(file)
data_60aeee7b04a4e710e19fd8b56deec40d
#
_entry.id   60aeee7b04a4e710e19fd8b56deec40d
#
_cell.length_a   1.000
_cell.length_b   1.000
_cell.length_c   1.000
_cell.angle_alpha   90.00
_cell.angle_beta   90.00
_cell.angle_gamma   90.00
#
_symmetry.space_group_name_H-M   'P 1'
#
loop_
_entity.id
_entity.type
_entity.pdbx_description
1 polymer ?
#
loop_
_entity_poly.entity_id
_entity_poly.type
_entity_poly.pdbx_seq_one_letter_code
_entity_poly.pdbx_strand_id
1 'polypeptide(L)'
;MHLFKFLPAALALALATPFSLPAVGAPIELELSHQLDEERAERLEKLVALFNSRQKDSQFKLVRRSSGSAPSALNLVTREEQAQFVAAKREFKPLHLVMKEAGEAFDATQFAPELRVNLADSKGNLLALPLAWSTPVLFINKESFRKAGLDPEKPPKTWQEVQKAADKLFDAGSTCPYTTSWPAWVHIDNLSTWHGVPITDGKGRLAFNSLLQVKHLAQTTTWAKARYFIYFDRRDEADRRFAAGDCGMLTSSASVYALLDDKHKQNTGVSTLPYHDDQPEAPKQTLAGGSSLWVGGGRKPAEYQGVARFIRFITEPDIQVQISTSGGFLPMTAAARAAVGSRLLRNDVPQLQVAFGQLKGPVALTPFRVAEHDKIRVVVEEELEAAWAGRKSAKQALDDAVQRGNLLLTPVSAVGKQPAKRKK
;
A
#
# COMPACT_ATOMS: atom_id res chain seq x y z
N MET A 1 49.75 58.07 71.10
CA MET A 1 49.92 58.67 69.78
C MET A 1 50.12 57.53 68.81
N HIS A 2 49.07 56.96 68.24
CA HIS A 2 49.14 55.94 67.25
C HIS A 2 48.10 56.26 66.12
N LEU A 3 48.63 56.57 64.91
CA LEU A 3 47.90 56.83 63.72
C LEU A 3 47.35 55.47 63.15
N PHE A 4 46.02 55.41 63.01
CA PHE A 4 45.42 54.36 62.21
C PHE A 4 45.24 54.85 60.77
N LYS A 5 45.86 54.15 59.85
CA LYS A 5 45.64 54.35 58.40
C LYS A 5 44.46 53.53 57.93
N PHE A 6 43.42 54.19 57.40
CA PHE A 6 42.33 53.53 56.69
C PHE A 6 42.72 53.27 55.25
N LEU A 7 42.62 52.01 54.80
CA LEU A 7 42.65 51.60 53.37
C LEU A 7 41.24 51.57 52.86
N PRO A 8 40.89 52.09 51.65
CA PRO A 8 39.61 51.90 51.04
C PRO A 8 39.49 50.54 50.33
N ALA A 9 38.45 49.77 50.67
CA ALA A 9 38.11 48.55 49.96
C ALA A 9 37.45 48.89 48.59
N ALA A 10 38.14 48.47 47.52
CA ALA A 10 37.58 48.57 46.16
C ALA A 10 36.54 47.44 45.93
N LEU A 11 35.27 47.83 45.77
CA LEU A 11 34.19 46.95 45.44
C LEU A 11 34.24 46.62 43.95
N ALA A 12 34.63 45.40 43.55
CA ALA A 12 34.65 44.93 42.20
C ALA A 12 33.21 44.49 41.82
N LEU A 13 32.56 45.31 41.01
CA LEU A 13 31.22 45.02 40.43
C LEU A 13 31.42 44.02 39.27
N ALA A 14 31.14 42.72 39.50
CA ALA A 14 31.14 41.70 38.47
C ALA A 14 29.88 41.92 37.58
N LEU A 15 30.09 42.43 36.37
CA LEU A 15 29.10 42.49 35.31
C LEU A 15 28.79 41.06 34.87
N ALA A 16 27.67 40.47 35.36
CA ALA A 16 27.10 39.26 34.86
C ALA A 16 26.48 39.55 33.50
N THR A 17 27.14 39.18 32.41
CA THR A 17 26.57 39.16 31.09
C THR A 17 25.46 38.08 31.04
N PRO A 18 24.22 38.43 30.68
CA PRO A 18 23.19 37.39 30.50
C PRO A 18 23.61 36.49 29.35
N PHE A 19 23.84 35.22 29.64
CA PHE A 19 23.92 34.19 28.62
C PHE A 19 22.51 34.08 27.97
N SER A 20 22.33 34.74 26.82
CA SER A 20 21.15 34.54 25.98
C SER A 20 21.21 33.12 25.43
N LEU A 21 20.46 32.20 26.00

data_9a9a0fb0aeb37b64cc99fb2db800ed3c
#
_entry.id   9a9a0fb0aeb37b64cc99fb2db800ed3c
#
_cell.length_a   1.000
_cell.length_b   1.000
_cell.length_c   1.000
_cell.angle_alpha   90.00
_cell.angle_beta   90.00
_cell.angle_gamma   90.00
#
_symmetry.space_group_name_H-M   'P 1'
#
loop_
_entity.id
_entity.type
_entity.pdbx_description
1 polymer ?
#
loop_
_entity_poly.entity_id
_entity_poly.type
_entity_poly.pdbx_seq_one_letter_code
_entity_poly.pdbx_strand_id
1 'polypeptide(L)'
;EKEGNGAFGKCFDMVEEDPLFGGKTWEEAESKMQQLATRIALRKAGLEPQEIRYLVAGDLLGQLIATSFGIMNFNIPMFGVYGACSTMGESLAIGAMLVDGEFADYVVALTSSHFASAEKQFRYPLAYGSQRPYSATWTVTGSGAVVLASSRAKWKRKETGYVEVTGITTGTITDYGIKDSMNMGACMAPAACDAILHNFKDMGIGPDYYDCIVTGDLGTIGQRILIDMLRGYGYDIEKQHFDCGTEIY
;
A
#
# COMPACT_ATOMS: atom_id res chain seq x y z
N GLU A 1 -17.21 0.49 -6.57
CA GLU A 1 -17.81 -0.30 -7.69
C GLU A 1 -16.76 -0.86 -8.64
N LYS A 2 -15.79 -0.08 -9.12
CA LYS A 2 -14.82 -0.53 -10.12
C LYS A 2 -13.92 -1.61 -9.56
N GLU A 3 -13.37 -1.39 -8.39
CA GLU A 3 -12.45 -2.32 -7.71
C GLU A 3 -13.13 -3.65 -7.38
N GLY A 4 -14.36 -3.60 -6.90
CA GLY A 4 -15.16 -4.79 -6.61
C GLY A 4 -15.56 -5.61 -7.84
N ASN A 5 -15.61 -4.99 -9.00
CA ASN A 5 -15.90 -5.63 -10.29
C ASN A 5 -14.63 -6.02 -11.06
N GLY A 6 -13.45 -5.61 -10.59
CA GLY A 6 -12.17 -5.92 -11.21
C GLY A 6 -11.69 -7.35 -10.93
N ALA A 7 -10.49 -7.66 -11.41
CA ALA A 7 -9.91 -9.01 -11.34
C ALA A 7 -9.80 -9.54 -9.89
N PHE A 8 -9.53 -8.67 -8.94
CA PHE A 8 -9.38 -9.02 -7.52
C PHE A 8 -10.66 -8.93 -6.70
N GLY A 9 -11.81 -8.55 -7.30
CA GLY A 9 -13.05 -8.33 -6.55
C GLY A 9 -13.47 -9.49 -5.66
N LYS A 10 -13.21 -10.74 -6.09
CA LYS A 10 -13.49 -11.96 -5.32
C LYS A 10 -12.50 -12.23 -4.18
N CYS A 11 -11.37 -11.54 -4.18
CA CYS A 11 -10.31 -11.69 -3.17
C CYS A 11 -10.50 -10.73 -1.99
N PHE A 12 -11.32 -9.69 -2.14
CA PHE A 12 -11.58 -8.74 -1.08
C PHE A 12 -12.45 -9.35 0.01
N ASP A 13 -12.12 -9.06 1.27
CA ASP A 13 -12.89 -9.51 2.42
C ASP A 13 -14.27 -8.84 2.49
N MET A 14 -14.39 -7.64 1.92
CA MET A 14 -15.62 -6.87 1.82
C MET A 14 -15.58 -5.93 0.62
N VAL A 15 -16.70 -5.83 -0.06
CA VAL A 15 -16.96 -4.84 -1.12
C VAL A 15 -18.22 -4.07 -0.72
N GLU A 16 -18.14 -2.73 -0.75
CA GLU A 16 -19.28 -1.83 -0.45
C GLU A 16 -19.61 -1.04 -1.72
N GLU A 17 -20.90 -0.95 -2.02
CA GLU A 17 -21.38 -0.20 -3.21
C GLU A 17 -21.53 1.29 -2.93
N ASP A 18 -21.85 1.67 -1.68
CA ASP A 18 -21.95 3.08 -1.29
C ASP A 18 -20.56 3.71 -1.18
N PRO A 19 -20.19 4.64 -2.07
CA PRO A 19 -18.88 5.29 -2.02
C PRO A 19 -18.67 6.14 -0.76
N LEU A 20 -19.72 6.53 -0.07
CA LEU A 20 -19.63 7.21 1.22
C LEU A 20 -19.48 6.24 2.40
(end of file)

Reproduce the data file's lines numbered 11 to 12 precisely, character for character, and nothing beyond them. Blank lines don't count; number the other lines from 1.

#
_symmetry.space_group_name_H-M   'P 1'